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Jan 12, 2017

D-Wave goes public with open-source quantum-classical hybrid software

Posted by in categories: computing, quantum physics

Nice job Geordie and Vern.


Search the universe with qbsolv

D-Wave chip

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Jan 12, 2017

Semiconductor nanopyramids for building high-yield quantum photonic devices

Posted by in categories: computing, particle physics, quantum physics

Novel structures exhibit highly directional emission and provide a template for site-controlled quantum dots and self-aligned nanophotonic cavities.

Semiconductor quantum dots (QDs) are thought to be a promising candidate for a single-quantum emitter in on-chip systems because of their well-developed growth and fabrication techniques. Semiconductor QDs, however, have a number of inherent limitations that need to be overcome before they can be used in practical applications. For example, QDs in semiconductors are strongly affected by elements (e.g., phonons) in the surrounding environment, which results in short nonradiative decay times and rapid dephasing processes. Despite the high intrinsic radiative decay rates of semiconductor QDs compared with those of other single-quantum emitters (such as atoms and ions), the radiative decay rate needs to be further increased so that these fast nonradiative and dephasing processes can be overcome. Furthermore, the collection efficiency of the light that is emitted from conventional QDs embedded in a high-index planar substrate is typically low (about 4%).

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Jan 11, 2017

Addressing Naturalistic Objections to Extending Healthy Human Life Spans

Posted by in categories: biotech/medical, computing, life extension, neuroscience

Playing God is a common objection to developing technologies to increase human lifespan and yet it is never used in relation to current therapies already available.


Here I’ll point out another of the articles going up at the Life Extension Advocacy Foundation, this time on the topic of the naturalistic fallacy where it occurs in opposition to healthy life extension. Our community would like to build medical therapies that address the causes of aging, thereby ending age-related disease and greatly extending healthy human life spans. It has always surprised me to find that most people, at least initially, object to this goal. It seems perfectly and straightforwardly obvious to me that aging to death, suffering considerably along the way, is just as much a problem to be overcome as any other medical condition that causes pain and mortality. Yet opposition exists, and that opposition is one of the greatest challenges faced when raising funding and pushing forward with research and development of rejuvenation therapies.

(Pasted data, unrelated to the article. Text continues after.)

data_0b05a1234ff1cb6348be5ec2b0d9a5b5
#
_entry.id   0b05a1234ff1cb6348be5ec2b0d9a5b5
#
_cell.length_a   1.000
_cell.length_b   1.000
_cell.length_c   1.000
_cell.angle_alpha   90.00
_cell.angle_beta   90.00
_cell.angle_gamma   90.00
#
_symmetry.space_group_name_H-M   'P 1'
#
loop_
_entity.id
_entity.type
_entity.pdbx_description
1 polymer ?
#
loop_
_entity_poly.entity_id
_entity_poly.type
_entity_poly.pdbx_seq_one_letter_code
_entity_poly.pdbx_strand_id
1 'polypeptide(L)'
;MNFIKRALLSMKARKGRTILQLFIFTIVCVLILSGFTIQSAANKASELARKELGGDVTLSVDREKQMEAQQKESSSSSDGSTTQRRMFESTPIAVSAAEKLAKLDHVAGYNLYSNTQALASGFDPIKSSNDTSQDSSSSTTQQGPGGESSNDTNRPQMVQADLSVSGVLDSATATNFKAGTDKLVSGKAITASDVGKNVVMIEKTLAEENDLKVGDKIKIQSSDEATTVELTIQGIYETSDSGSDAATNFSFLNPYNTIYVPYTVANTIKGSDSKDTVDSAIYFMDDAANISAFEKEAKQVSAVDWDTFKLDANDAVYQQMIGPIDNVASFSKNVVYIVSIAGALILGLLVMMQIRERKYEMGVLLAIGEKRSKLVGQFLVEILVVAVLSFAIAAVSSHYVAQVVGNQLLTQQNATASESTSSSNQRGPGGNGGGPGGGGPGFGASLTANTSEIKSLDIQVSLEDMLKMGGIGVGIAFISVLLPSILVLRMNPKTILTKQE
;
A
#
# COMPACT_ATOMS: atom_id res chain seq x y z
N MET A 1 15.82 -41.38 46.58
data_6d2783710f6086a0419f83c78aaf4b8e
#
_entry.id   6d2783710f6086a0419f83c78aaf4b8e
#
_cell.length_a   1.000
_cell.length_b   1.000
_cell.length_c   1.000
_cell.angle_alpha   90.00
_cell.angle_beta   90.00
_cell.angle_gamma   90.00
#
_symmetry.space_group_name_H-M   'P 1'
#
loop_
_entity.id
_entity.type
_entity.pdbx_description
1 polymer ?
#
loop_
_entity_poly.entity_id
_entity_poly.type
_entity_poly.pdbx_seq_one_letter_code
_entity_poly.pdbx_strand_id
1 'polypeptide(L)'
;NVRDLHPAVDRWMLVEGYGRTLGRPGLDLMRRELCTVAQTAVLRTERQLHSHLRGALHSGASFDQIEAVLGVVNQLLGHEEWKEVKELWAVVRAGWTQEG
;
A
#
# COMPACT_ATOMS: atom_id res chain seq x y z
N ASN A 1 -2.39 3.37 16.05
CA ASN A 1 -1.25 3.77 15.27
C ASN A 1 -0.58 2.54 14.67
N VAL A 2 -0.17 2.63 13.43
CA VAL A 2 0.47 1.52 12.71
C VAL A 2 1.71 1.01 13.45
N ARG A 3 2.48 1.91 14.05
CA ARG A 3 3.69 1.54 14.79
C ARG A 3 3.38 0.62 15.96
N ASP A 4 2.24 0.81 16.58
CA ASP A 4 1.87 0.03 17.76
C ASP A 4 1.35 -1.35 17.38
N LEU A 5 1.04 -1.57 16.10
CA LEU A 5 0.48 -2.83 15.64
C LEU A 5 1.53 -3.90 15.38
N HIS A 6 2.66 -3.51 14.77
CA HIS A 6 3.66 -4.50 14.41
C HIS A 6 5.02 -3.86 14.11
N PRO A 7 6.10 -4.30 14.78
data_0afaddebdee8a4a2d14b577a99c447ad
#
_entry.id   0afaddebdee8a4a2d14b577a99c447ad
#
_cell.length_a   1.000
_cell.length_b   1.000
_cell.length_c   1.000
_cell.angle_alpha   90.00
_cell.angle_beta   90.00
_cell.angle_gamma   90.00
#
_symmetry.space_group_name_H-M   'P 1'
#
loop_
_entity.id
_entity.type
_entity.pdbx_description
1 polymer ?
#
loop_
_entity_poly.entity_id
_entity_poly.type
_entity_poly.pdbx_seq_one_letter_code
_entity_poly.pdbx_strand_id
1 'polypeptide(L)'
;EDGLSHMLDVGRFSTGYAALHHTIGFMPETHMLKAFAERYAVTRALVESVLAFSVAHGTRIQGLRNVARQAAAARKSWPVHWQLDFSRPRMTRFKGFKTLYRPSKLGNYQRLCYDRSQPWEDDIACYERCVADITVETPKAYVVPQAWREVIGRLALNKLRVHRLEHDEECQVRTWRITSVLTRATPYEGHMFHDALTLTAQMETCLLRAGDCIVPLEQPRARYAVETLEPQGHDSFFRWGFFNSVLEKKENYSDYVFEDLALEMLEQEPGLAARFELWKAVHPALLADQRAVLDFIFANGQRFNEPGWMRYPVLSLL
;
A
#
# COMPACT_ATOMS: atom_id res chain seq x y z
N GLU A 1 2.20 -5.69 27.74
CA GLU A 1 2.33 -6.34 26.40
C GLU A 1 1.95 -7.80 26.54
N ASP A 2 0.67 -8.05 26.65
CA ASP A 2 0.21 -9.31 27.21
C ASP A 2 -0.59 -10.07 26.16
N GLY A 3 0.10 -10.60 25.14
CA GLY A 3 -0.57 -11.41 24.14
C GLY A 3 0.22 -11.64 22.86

When it comes to treating aging as a medical condition the naturalistic fallacy is voiced in this way: aging is natural, what is natural is good, and therefore we shouldn’t tamper with aging. If you look around at your houses, your computers, your modern medicine, and consider that such an objection is perhaps just a little late to the game, and hard to hold in a self-consistent manner, then you’re probably not alone. Notably, the same objection is rarely brought up when it comes to treating specific age-related diseases, or in the matter of therapies that already exist. People who are uncomfortable about radical changes to the course of aging and who speak out against the extension of human life are nonetheless almost all in favor of cancer research, treatments for heart disease, and an end to Alzheimer’s disease. Yet age-related diseases and aging are the same thing, the same forms of damage and dysfunction, only differing by degree and by the names they are given.

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Jan 11, 2017

A World-Renowned Futurist Reveals The Hotel Of The Future

Posted by in categories: biotech/medical, computing, virtual reality

His vision is definitely achievable.


The future of airport transfer—in a pod.

World-renowned global futurist Dr. James Canton envisions hotel experiences that include supersonic travel and DNA-driven spa treatments, so what can we expect in the next decade? Canton, a former Apple Computer executive, author and social scientist, worked in conjunction with Hotels.com, to present the Hotels of the Future Study at a recent conference in San Francisco. In the study he describes hotels with everything from RoboButlers and virtual reality entertainment to hotel restaurants based on gourmet genomics and the emergence of neurotechnology to make sleep more refreshing. Canton, who has advised three White House Administrations and over 100 companies, believes these megatrends will shape the future of the hotel experience and that the RoboButler is the change we will most likely see first. Although, he also notes that plans are already underway for a supersonic hyperloop route from Los Angeles to New York City.